When people ask me about favorite memories from my ski racing career, the first thing that usually pops into my mind is the
Opening Ceremony at the Calgary 1988 Olympic Winter Games.
It was my first time on such a grand stage. I was wide-eyed and
overwhelmed, and despite the itchy wool skirt and sub-zero temperatures, thrilled beyond words. There is no doubt it was powerful, in every way.
But I get a twinge saying it, as if it’s just the easy answer, the one
so obvious it requires no further explanation. And it feels like a bit
of a cheap shot to the incredible athletes who, for whatever reason, did not make the Olympic team. I am talking about the athletes
who are every bit as talented and hardworking as athletes who
made the team, but had bad luck, bad breaks or just bad timing. I
am talking about the ones whose stories you don’t hear until much
later, if ever: certainly the second half of the Sarajevo 1984 team
tragically and famously left home, most of whom quit the sport
abruptly in frustration and disappointment; the unheralded athletes
who, like Lindsey Vonn, gave up their rightful spots to make room
for healthier up and comers and who, unlike Vonn, got no public
recognition for their nobility; the Shiffrinesque wunderkinds who
drove or got driven so hard so young that they were all burned out
before their primes; the vibrantly independent Warner Nickerson
who undertook a Herculean, solo quest (why the U.S. Ski Team
actively shunned him remains a maddening mystery) and came
agonizingly close to achieving his dream. [Ed. Note: See Nickerson’s point of view in “More Cowbell” in this issue.] Somehow, referring back to the Olympics as a marquee memory discounts their
experiences, which feels like an injustice to their talent and efforts.
The prominence of that one memory is also, I now realize, a mis-
representation. Only recently, in the run-up to these Olympics, it
occurred to me that perhaps the only reason the Calgary mem-
ory is so clear is that it is the most asked about, and the most
replayed. It is built up, reinforced and overblown by the grandly
booming Olympic theme music and every misty commercial about
the Olympic dream. I relive the memory daily for a few weeks ev-
ery four years — every time a youngster wants to know what it felt
like to be there, every time an adult wants to know what it took to
get there, and every time the typically plodding path of an Olym-
pian is captured, compressed and glorified into an epic onscreen
journey. To be sure, the stories are impressive, but some of the
very best never get told. If you don’t make the Olympics, never get
that five-circle stamp of recognition by the masses, you never get
that every-four-year payback to relive your journey, however epic.
In reality my second most vivid memory would be a massive, mul-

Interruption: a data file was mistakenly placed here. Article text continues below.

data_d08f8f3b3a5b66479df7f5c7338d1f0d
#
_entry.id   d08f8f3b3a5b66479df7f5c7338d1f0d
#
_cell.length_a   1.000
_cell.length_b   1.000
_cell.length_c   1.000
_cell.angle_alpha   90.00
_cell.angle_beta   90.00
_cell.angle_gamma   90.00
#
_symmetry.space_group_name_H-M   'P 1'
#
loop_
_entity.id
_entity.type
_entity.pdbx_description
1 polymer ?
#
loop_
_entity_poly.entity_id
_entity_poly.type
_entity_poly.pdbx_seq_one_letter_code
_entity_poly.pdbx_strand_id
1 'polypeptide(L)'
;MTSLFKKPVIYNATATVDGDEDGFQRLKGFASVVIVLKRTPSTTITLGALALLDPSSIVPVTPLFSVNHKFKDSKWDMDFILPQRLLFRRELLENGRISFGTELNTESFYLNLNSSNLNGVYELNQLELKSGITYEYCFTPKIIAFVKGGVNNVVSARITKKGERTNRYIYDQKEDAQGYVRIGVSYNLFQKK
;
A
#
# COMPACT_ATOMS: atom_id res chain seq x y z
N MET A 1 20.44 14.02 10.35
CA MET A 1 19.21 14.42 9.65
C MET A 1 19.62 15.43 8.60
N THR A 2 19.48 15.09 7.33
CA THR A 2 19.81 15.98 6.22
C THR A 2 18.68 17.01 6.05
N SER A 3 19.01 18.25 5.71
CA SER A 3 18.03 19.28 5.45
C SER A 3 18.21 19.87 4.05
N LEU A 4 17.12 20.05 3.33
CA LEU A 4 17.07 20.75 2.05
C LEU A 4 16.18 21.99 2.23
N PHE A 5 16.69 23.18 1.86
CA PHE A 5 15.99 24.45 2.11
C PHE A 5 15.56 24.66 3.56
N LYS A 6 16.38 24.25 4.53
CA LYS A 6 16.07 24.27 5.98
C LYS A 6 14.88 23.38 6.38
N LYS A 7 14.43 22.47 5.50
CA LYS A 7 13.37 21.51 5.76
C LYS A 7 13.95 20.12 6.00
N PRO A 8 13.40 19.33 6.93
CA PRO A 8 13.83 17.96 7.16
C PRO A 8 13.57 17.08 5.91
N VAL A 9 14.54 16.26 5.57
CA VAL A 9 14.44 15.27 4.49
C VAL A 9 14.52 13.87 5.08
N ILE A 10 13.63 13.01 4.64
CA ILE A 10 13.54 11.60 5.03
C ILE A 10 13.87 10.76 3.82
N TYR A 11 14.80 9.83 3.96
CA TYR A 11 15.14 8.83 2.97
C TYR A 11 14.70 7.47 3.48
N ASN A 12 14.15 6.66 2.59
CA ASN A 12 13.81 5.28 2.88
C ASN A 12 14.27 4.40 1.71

tiple-way tie among a frozen gray day in Kaprun running 120th
in my first Europa Cup; a sub-zero night in an unheated cabin in
Maine; a finish-line team reprimand after a resounding failure and
countless similarly inglorious yet indelible moments. The recurring
themes of such memories are cold, commiseration, abysmal per-
formances and the humor that bound us like a lifeline.
But nobody records that. My physical archives consist of a few
awesome action shots and a stack of pictures that make it look
like all we did was smile atop a sunny course, eat fondue on Al-
pine sundecks and dress up to march in a big parade. My mental
archives, however, are way more realistic. They include my first
Junior Olympics, where the Eastern kids relived their shared tor-
ture of racing a downhill in minus 20 degrees in ____ (somewhere
in Maine), and my secretly wondering if I could have hacked it.
They include me proving my mettle many times over, and each
time reinforcing a bond. I revisit those memories every time the
kids I now coach refer to their state championship GS race four
years (nearly a third of their lives) ago, when they endured a day of
wind-whipped, goggle-adhering precipitation that was too cold to
be rain, yet too wet to be snow. Now, no matter how bad the situa-
tion, they find shared strength in a simple statement. “We’ll always
have _____!” (a certain place in N.H.).
Watching the fabric of these kids’ memories get woven, and the
starring role that unheralded moments play in the big picture, reminds me of Phil Mahre’s reflections while atop the Olympic podium in 1984. He thought about everyone who had a part in his victory, from fans and family, to coaches, teammates and ski tuners,
and realized a profound truth about all the things it takes to get to
the top. “It wasn’t my moment anymore,” he said. “It was America’s
moment.” And it was made possible by the people who lived with
him through all the vivid, unrecorded memories along the way.
A former teammate, who is a key player in my mental archives,
once floored me with an off-handed comment indicating that as
a non-Olympian her experience was something less than mine.
When we former teammates — from Olympics, Junior Olympics,
state championships or home ski clubs — get together, we rarely
reflect on victories, ceremonies and post card moments. More often we recall the times that we got lost, found ways to kill downtime,
messed up badly or somehow conquered the miserable, wretched,
trying conditions together. They may not be the Opening Ceremony but these are the moments that remind us we are indeed up
for any challenge around the corner. These are the memories that
make our journeys real.
Gold Mine By Edie Thys Morgan